Our Program

At Small Steps Big Dreams, we feel we present a very well rounded environment that is rich in opportunities for learning and creativity. Through her studies and observations, Dr. Montessori truly believed that no human being is educated by another person. In reality, the child educates themself. Each child has a natural desire to learn and being in a Montessori environment builds upon that desire which creates habits of lifelong learning.

Our curriculum includes:

Practical Life

The purpose of practical life lessons in the Montessori classroom is for a child to develop specific abilities, such as confidence, coordination, cooperation, order and independence, which are important factors to be successful. These lessons include, care of self, care of the environment, and physical skills.

Care-of-self lessons include hand washing, preparing snack, folding clothes, and learning how to button, zip, snap and tie.

Care-of-environment lessons include plant and animal care, and cleaning activities, such as, sweeping, scrubbing, and polishing.

Physical skills lessons include pouring, scooping, spooning, tonging, tweezing, twisting, lacing, and squeezing.

Each activity and lesson given to the child builds upon the last skill, strengthening muscles in their hands and arms in preparation for writing. As a child progresses throughout the year the lessons will reflect their stage of development, and their age. This area is the basis of all the other curriculum areas of the classroom, and gives the child the skills to be successful in all those areas in years to come and life.

The Practical Life shelf.

The Practical Life shelf.

A yellow circle with 8 lines of color gradients extending from the edge.

A yellow circle with 8 lines of color gradients extending from the edge.


The sensorial area helps children develop three skills used in math sequence; learn discrimination between objects, classifications, and experience with a graded series.

Learning discrimination between objects includes thickness, length, texture, and shape. Some of the materials used are rods, cylinders, prisms and cubes.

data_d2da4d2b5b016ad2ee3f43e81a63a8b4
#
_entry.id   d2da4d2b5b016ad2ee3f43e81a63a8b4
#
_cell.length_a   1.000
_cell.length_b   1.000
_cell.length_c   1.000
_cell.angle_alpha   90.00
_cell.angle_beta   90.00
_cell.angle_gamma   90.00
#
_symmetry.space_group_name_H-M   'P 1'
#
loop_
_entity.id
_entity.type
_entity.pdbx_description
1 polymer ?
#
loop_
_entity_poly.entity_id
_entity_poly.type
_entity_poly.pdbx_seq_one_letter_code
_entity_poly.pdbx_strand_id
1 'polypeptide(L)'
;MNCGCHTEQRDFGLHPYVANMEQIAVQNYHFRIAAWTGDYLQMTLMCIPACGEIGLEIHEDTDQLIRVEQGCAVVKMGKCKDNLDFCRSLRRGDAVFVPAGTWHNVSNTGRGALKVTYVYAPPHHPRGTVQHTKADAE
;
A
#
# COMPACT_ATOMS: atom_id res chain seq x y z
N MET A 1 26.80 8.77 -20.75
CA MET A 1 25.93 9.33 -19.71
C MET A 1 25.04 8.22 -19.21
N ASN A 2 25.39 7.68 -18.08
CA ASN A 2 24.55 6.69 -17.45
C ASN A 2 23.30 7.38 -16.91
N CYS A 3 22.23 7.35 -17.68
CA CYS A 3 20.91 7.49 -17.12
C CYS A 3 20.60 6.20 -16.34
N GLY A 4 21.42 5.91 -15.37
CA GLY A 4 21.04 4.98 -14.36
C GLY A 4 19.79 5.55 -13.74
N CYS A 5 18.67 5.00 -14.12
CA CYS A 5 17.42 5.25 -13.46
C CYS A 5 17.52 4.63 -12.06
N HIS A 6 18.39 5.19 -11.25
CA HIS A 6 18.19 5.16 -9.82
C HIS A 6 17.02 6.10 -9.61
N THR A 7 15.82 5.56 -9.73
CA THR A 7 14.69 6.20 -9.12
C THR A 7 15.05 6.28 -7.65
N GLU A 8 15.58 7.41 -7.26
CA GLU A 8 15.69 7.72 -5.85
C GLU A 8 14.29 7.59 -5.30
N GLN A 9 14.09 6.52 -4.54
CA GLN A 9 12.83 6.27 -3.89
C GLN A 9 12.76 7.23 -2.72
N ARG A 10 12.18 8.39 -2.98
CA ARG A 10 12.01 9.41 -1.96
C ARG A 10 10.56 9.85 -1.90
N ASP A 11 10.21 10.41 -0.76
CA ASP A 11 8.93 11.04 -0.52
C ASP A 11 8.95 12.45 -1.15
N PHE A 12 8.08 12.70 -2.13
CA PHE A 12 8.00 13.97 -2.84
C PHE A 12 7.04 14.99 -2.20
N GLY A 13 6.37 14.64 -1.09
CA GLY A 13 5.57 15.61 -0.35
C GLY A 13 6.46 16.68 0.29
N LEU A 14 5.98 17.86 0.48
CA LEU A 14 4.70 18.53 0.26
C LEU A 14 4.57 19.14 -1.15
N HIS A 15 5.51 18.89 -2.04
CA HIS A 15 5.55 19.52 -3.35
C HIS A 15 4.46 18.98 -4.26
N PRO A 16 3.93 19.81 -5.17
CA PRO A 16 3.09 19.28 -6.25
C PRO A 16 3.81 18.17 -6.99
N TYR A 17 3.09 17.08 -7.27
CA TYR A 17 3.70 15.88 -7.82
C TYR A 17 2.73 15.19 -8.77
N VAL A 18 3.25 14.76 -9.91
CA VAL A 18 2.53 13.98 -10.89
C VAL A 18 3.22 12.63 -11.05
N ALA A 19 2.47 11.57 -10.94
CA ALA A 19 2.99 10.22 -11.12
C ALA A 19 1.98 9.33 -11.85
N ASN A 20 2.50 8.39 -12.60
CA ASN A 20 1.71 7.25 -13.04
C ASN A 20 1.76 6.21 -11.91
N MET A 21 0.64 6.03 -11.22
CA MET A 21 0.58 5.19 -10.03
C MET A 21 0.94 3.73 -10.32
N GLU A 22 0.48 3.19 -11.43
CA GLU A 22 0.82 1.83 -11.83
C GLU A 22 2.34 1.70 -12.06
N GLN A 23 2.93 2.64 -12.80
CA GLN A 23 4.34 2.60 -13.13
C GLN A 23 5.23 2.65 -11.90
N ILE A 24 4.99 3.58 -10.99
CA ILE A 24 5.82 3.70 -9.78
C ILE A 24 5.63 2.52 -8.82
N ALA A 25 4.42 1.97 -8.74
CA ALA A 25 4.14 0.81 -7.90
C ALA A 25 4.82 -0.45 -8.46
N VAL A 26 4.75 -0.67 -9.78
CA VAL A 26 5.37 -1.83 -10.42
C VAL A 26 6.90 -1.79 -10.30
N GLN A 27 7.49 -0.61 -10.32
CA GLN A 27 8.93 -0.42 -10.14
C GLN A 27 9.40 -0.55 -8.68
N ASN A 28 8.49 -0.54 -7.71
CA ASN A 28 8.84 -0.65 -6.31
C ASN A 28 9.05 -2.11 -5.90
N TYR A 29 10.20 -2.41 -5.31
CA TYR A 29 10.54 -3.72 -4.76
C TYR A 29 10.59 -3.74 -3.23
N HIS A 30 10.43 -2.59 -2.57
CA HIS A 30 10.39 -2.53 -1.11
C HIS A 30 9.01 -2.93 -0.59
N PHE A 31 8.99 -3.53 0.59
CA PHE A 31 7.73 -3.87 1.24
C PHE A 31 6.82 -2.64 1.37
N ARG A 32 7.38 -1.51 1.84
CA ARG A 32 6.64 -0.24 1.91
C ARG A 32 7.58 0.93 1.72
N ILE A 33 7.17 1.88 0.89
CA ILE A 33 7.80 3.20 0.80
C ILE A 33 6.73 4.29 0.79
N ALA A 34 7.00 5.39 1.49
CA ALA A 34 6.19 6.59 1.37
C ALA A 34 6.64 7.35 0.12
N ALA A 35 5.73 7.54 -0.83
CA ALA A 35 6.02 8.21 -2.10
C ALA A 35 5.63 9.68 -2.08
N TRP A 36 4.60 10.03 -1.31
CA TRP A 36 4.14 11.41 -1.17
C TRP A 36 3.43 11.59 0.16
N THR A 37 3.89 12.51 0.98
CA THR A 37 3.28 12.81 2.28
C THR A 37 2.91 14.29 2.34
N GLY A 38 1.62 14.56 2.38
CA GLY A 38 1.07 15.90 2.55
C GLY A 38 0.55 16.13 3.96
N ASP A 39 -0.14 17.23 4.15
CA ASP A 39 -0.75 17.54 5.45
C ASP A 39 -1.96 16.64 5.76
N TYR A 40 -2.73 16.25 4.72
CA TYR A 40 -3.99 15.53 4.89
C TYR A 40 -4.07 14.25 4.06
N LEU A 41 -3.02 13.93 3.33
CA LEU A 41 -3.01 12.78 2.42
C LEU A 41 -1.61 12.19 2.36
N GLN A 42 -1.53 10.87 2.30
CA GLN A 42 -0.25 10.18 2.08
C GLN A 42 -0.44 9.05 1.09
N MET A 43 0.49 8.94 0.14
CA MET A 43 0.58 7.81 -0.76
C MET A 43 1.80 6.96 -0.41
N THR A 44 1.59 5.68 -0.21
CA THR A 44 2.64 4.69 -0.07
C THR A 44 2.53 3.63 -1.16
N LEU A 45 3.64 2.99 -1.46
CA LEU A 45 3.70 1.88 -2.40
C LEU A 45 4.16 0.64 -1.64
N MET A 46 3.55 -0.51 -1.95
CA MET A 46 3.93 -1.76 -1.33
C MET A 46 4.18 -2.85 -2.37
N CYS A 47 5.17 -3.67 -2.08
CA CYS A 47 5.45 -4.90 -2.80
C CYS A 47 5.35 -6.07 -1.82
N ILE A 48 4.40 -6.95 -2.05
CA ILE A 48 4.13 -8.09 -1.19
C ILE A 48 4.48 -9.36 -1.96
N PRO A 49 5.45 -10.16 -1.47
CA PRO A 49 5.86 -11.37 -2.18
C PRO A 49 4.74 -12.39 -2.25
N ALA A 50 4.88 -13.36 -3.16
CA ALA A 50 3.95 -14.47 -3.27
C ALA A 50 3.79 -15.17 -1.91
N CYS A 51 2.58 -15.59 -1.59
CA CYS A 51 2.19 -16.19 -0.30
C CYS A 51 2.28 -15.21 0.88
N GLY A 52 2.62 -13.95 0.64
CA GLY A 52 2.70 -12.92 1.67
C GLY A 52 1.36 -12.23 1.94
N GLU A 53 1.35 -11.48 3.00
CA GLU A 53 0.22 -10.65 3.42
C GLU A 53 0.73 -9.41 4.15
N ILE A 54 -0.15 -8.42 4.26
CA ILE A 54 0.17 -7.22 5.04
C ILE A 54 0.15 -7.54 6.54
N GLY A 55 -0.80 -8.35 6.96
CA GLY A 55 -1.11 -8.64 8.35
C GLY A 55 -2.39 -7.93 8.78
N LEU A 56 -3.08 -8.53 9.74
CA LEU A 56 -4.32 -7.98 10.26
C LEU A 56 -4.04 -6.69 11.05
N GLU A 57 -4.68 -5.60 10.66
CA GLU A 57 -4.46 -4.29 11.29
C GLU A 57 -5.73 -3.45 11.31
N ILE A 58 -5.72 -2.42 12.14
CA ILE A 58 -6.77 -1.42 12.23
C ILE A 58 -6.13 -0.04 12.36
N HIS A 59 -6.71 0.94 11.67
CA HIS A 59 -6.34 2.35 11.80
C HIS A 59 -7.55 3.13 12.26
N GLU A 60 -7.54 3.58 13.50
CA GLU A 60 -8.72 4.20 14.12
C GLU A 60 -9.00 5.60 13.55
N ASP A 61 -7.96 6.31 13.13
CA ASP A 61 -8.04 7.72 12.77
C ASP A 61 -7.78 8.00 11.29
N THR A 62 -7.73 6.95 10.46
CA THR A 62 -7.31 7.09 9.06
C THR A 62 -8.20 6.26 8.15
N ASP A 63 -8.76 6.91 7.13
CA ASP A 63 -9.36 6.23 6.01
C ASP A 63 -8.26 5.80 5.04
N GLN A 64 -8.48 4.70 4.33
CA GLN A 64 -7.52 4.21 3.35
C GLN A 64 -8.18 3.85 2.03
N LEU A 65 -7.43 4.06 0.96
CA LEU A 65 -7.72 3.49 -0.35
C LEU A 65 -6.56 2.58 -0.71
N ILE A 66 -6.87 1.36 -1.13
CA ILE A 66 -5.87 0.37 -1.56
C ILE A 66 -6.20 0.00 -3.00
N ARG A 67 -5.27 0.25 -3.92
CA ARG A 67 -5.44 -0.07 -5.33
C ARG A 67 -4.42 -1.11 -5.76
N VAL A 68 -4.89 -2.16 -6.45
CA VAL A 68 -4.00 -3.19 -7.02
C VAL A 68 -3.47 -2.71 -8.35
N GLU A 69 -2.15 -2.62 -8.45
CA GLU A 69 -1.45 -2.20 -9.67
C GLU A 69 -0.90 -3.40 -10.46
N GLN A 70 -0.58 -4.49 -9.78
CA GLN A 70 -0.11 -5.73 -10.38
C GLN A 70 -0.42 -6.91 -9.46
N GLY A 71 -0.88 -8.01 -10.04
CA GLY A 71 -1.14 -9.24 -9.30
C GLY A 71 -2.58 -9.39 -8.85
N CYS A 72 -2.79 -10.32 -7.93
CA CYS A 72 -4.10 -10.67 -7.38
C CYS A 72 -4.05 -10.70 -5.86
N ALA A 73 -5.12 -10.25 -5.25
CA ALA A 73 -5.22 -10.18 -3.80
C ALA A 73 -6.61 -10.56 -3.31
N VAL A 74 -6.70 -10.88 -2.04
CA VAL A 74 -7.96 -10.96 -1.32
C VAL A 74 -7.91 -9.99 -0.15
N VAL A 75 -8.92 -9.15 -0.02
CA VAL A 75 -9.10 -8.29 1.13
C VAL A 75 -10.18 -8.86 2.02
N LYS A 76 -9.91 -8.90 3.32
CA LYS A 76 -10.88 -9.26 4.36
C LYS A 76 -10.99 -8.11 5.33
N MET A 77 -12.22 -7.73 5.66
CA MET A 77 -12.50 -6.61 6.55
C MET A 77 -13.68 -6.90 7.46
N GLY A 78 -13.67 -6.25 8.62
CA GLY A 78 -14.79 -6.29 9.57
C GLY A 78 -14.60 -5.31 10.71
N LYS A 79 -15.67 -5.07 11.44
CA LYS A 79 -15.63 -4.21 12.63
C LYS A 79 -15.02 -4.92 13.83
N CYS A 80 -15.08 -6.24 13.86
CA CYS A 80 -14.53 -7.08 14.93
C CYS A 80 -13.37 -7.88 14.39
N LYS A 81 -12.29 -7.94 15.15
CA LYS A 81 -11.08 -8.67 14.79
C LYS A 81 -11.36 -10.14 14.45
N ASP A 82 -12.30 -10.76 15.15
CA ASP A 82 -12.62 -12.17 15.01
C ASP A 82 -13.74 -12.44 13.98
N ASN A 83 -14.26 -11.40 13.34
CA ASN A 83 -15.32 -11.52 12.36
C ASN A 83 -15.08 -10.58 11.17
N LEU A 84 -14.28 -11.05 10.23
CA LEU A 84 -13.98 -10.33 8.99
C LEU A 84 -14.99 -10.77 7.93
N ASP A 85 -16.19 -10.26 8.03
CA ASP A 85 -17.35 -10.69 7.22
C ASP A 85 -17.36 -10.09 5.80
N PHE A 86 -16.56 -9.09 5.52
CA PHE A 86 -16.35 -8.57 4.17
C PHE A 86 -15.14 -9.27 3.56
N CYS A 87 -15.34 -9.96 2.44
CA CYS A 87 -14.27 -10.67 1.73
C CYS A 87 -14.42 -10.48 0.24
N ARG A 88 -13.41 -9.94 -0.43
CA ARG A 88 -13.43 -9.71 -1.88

Classifications is finding similarities such as matching activities. Children find two items that are the same within a set. These activities include sound cylinders, fabric matching and color boxes.

Experience with a graded series are grading items from heavy to light, large to small, and thick to thin.

Sensorial is a continuation, an overlapping of ideas, thoughts, concepts and materials from the other curriculum in the classroom.


Math materials in the classroom give the child 'hands-on' experiences in which the child can later visualize those experiences when they need to.

We begin with numeration activities that deal with the numbers 1-10. This includes numerical rods, sandpaper numbers, sets basket, mystery number and tabletop rods.

Linear counting uses colored beads. This material includes the colored bead stair, teens and tens boards and hanging bead stair. These show children patterns in math.

The decimal system introduces the child to place value through unit beads, ten bars, hundred squares and thousand cubes. The decimal cards and 45 layout exposes the child to the quantities and symbols from 1-9000. The child is introduced to equivalencies and the concept of exchanging amounts. These exercises lay the groundwork for the four mathematical operations of addition, multiplication, subtraction and division.

Various 3D displays showing the magnitude of certain numbers.

Various 3D displays showing the magnitude of certain numbers.

Various pictures which show words that start with certain letters.

Various pictures which show words that start with certain letters.


We begin with sandpaper letters in which the child learns the sound and the symbol it represents. Using several different activities, such as, object boxes and matching pictures to beginning letter sounds, aides the child in learning each letter sound. The movable alphabet is then added for beginning spelling activities.

The metal insets are introduced. Children begin using these by tracing a frame, this helps them gain control of the pencil. Using the metal insets is one of the first activities used to introduce writing. This is when all the fine motor activities of practical life and sensorial benefit the child by strengthening the hand and arm and gaining coordination. The salt tray is also used in beginning writing practice. This allows the child to easily practice writing letters repeatedly.

Language lessons continue with middle sounds, ending sounds, rhyming and sight words.


We will begin by teaching about the three parts of the world-land, air and water, through a variety of activities. We will spend a month at a time talking about each continent; the people, their houses, their foods, the animals of that continent, the climate and the land.

Children will also be introduced to land forms, such as; lake and island; bay and peninsula; straight and isthmus; gulf and cape.

A display showing the continets of the world.

A display showing the continets of the world.

A girl coloring a picture of a dinosaur.

A girl coloring a picture of a dinosaur.


Who doesn't love science experiments?! We will experiment with many throughout the year. Children will be participating in a variety of activities such as; living and non-living, sink and float, magnetic and non-magnetic. We will examine parts of a tree and different types of animals.

Also included are:

  • Bible Stories, songs and crafts
  • Art
  • Music
  • Games - for large motor function